According to research compiled in 2005 by the National Institute of Justice, “67.8 percent of inmates released were rearrested within the first three years of release, 76.6 percent within the first five years, and 56.7 percent of those prisoners being arrested before the end of the first year”. It is possible that, with the implementation of rehabilitation programs such educational/occupational classes and therapy upon release, these statistics could be drastically reduced. It is likely that therapy programs could assist criminals with personality disorders and struggles with emotional self-management. Some individuals have argued that the implications of such programs would be too costly to establish, however, research provided by Crime Solutions of the NIJ showed that the estimated cost of each patient would be $419, however, the cost-benefit estimation was that to each dollar spent on these programs, there would be a $24.72 profit. Not only are these programs potentially cost-effective, but they would also reduce the loss and damage of property by criminals.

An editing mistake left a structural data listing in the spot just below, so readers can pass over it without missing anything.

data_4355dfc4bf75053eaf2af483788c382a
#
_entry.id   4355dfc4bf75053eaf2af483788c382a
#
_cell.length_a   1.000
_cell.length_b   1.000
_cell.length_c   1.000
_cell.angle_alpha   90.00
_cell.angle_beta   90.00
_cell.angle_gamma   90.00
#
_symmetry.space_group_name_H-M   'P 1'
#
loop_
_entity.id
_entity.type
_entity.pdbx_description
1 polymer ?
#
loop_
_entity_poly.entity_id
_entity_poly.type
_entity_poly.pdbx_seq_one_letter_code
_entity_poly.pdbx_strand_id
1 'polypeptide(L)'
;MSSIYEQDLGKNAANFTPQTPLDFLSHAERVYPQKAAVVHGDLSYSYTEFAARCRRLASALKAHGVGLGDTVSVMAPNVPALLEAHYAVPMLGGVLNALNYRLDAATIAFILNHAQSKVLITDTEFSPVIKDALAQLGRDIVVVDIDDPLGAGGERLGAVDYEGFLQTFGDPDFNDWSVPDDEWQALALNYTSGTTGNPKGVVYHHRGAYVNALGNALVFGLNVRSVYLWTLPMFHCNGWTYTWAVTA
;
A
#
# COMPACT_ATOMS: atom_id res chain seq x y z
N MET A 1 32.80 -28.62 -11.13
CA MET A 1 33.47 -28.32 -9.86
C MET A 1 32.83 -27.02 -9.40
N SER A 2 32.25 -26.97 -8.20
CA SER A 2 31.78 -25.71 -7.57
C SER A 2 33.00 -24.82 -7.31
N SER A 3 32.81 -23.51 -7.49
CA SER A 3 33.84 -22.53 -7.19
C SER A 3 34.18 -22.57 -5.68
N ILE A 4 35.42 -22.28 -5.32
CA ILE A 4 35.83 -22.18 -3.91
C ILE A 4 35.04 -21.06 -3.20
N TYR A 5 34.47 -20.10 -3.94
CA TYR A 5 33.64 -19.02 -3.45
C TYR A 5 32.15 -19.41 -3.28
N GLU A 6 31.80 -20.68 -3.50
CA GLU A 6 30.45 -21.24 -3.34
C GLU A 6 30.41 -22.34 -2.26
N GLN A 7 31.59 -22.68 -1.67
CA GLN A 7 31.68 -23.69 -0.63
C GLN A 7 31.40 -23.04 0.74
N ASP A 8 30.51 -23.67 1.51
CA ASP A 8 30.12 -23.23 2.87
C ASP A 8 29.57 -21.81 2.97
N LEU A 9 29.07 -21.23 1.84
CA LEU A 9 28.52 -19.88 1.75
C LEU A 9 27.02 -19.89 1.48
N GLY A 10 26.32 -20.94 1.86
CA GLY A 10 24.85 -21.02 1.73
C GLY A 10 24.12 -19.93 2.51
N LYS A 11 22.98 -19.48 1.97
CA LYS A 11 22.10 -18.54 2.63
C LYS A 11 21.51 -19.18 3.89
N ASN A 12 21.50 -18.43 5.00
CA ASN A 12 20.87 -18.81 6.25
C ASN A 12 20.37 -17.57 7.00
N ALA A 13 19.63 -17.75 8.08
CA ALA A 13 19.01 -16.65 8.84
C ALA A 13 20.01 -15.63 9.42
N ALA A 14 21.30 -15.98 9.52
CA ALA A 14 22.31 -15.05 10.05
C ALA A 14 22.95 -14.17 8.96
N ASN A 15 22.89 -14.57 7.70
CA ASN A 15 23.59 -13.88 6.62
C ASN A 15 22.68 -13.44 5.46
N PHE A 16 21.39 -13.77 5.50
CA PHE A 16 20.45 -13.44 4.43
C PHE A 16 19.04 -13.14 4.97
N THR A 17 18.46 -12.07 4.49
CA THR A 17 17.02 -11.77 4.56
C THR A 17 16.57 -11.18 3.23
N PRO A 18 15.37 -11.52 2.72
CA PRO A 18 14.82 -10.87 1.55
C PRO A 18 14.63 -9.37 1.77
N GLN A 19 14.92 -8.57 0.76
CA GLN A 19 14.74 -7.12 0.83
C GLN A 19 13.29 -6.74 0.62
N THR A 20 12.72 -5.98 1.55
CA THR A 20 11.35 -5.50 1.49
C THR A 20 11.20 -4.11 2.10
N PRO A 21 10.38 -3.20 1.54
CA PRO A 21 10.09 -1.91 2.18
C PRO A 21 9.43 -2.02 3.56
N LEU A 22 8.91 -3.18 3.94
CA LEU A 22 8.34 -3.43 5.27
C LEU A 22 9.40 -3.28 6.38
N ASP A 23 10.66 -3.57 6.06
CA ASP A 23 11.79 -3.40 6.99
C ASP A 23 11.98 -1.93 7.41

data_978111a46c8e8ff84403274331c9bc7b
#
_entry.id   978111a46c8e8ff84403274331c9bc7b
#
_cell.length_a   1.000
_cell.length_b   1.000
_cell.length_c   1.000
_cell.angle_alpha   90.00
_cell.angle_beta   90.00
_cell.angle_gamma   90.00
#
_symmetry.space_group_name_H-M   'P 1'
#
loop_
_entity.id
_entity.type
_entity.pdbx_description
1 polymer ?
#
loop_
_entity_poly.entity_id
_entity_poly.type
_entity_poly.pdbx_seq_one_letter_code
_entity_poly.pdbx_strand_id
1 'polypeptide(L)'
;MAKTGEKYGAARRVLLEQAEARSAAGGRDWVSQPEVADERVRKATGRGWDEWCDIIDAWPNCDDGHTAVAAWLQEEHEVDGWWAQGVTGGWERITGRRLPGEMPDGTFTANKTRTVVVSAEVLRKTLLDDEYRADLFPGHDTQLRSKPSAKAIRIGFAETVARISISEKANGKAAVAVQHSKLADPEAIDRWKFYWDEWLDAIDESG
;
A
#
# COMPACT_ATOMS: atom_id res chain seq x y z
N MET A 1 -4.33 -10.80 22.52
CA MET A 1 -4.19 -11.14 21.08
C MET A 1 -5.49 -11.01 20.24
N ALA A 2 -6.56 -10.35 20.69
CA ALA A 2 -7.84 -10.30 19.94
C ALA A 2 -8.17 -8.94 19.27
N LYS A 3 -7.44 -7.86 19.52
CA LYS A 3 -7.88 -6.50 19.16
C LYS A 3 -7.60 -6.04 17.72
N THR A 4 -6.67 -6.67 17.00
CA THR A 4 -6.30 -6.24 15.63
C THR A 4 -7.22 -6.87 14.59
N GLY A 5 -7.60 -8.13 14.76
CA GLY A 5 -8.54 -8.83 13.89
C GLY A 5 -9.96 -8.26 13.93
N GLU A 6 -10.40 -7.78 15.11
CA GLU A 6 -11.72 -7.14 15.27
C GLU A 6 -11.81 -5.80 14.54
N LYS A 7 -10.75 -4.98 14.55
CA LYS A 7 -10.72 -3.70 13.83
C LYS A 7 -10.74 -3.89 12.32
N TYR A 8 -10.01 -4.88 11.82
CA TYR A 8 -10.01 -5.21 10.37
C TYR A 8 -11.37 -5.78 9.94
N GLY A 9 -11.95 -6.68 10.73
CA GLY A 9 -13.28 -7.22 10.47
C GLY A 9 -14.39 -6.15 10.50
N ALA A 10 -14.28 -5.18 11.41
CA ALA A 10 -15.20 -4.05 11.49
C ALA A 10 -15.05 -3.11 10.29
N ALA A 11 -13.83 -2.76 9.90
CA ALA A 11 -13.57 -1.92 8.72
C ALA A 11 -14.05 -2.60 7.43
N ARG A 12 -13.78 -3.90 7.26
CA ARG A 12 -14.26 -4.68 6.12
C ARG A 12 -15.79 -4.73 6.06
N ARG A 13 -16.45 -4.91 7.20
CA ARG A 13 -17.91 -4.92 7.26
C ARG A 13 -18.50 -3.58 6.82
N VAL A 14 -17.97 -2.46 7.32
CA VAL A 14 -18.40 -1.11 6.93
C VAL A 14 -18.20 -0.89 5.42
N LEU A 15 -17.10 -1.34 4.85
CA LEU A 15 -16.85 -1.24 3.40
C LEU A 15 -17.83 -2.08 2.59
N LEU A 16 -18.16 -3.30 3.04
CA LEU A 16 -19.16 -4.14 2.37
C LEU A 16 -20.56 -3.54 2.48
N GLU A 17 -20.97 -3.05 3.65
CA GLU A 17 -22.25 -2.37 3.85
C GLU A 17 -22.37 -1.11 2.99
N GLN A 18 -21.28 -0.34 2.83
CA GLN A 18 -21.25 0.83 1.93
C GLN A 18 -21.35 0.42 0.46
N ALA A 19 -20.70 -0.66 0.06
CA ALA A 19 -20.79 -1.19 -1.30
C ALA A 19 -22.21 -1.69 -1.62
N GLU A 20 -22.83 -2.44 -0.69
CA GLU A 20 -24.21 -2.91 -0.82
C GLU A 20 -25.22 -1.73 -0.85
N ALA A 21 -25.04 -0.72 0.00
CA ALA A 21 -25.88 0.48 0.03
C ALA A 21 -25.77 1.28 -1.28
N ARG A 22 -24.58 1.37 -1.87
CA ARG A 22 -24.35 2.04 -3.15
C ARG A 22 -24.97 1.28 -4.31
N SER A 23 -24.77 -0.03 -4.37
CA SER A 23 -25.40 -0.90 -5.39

It is evident that incarceration is a rising issue in the U.S., however, there is hope for change in the near future. Through research, process, and application of rehabilitation, CBT programs in prisons and programs available to released criminals will reduce recidivism rates, as well as alter the behaviors of many serving time in prison. These cost-efficient crime solutions should be considered more heavily in the future if we are to see that crime rates are reduced. If we change our outlook on the way prisons function and change the way we look at criminals, it will most certainly have a tremendously positive effect on mass incarceration, recidivism, and criminal behavior.